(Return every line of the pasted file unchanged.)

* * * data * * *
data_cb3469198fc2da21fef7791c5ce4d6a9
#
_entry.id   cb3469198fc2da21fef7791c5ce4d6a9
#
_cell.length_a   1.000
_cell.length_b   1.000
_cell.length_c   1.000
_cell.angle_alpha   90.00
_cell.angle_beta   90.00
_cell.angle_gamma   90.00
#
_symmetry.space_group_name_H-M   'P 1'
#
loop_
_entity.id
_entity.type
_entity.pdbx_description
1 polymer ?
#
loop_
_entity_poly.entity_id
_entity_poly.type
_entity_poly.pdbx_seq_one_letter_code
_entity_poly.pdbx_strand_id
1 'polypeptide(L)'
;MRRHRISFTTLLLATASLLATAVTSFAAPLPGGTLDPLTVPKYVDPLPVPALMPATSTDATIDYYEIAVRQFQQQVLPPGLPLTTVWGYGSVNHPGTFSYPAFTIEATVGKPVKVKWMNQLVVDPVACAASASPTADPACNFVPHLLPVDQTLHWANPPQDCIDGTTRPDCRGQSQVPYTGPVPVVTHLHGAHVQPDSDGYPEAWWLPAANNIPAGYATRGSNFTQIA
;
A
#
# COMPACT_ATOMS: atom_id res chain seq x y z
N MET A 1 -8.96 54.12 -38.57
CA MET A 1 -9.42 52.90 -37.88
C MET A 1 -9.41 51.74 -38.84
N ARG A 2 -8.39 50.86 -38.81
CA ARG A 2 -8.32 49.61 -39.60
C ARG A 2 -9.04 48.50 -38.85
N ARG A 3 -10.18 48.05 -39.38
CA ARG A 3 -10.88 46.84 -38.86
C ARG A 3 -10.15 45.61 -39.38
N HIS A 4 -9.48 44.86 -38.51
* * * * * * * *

data_cb3469198fc2da21fef7791c5ce4d6a9
#
_entry.id   cb3469198fc2da21fef7791c5ce4d6a9
#
_cell.length_a   1.000
_cell.length_b   1.000
_cell.length_c   1.000
_cell.angle_alpha   90.00
_cell.angle_beta   90.00
_cell.angle_gamma   90.00
#
_symmetry.space_group_name_H-M   'P 1'
#
loop_
_entity.id
_entity.type
_entity.pdbx_description
1 polymer ?
#
loop_
_entity_poly.entity_id
_entity_poly.type
_entity_poly.pdbx_seq_one_letter_code
_entity_poly.pdbx_strand_id
1 'polypeptide(L)'
;MRRHRISFTTLLLATASLLATAVTSFAAPLPGGTLDPLTVPKYVDPLPVPALMPATSTDATIDYYEIAVRQFQQQVLPPGLPLTTVWGYGSVNHPGTFSYPAFTIEATVGKPVKVKWMNQLVVDPVACAASASPTADPACNFVPHLLPVDQTLHWANPPQDCIDGTTRPDCRGQSQVPYTGPVPVVTHLHGAHVQPDSDGYPEAWWLPAANNIPAGYATRGSNFTQIA
;
A
#
# COMPACT_ATOMS: atom_id res chain seq x y z
N MET A 1 -8.96 54.12 -38.57
CA MET A 1 -9.42 52.90 -37.88
C MET A 1 -9.41 51.74 -38.84
N ARG A 2 -8.39 50.86 -38.81
CA ARG A 2 -8.32 49.61 -39.60
C ARG A 2 -9.04 48.50 -38.85
N ARG A 3 -10.18 48.05 -39.38
CA ARG A 3 -10.88 46.84 -38.86
C ARG A 3 -10.15 45.61 -39.38
N HIS A 4 -9.48 44.86 -38.51